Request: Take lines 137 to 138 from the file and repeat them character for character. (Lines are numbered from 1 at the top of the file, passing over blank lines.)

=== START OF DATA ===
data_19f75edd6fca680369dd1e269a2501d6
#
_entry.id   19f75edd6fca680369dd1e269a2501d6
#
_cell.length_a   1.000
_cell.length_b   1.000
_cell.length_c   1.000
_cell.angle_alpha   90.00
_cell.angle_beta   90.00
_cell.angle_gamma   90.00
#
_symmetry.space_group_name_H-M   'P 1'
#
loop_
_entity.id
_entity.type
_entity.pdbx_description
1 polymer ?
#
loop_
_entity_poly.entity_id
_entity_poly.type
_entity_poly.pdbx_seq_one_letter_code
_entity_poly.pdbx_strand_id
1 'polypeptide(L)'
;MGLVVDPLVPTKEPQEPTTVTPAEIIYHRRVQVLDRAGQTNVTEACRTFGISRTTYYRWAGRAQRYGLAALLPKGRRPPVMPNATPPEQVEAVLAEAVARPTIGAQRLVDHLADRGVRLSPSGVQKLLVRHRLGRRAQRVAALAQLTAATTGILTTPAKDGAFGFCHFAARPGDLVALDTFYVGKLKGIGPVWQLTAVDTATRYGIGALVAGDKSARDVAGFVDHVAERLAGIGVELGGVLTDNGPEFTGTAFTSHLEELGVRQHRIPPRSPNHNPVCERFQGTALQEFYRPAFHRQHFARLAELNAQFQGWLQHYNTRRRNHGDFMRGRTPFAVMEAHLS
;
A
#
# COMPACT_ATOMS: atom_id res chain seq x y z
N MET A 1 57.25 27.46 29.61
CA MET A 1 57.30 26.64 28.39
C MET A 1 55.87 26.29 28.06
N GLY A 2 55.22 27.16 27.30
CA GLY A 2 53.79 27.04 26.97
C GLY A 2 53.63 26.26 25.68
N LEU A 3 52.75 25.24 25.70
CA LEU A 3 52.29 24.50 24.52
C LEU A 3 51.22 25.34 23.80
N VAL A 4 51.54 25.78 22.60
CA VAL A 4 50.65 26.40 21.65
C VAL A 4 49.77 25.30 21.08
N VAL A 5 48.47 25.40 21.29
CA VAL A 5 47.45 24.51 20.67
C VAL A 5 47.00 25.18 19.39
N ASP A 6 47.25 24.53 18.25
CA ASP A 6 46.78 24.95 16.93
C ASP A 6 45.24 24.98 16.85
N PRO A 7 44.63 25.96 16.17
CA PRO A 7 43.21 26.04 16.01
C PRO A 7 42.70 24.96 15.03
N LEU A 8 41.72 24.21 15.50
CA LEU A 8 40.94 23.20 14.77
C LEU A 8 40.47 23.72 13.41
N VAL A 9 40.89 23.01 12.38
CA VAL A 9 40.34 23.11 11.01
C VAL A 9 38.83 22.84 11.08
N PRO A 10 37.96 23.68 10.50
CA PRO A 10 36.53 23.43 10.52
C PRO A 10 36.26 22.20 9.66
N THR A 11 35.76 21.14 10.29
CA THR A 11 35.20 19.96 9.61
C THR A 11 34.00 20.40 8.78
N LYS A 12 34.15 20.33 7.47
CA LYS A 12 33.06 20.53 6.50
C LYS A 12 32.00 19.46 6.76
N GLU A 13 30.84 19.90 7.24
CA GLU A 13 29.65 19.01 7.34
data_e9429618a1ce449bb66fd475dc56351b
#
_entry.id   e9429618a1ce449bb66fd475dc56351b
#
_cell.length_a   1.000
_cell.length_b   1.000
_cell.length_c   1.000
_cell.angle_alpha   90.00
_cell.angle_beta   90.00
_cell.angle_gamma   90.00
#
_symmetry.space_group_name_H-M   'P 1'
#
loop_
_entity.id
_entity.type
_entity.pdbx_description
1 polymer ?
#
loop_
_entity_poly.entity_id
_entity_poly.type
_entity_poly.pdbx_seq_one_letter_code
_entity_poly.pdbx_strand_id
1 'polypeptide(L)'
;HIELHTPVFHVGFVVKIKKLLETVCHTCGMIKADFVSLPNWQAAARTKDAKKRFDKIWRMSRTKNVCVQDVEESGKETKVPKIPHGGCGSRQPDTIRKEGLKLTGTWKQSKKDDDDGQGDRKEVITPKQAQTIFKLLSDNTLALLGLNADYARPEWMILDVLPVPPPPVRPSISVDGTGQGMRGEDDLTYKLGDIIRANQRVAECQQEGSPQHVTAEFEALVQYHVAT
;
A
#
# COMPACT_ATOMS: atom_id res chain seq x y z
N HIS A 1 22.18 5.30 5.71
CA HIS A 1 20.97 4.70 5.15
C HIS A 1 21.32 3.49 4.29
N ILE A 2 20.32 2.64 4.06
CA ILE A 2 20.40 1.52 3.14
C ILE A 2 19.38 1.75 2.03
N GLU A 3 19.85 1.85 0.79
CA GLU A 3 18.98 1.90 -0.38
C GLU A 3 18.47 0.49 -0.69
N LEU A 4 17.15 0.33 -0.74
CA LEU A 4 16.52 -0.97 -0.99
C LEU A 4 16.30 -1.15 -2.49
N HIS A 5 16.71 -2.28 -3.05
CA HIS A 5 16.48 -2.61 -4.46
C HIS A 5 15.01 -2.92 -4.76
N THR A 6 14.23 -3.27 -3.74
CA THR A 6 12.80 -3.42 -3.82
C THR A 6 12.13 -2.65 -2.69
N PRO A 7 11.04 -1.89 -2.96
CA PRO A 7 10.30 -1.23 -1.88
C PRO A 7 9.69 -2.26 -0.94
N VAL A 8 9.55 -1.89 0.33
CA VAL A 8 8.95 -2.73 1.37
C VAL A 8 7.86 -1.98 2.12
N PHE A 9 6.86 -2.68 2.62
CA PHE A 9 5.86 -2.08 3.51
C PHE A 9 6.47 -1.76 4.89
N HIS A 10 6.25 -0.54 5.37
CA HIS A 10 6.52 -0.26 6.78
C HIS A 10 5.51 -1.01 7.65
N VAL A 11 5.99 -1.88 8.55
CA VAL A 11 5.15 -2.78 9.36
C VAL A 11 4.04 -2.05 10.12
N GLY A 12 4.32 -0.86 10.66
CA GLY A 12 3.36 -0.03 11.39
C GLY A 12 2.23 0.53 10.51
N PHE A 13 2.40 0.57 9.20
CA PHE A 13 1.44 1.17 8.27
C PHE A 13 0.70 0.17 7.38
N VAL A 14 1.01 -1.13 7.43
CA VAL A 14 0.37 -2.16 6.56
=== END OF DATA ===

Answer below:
C PHE A 13 0.70 0.17 7.38
N VAL A 14 1.01 -1.13 7.43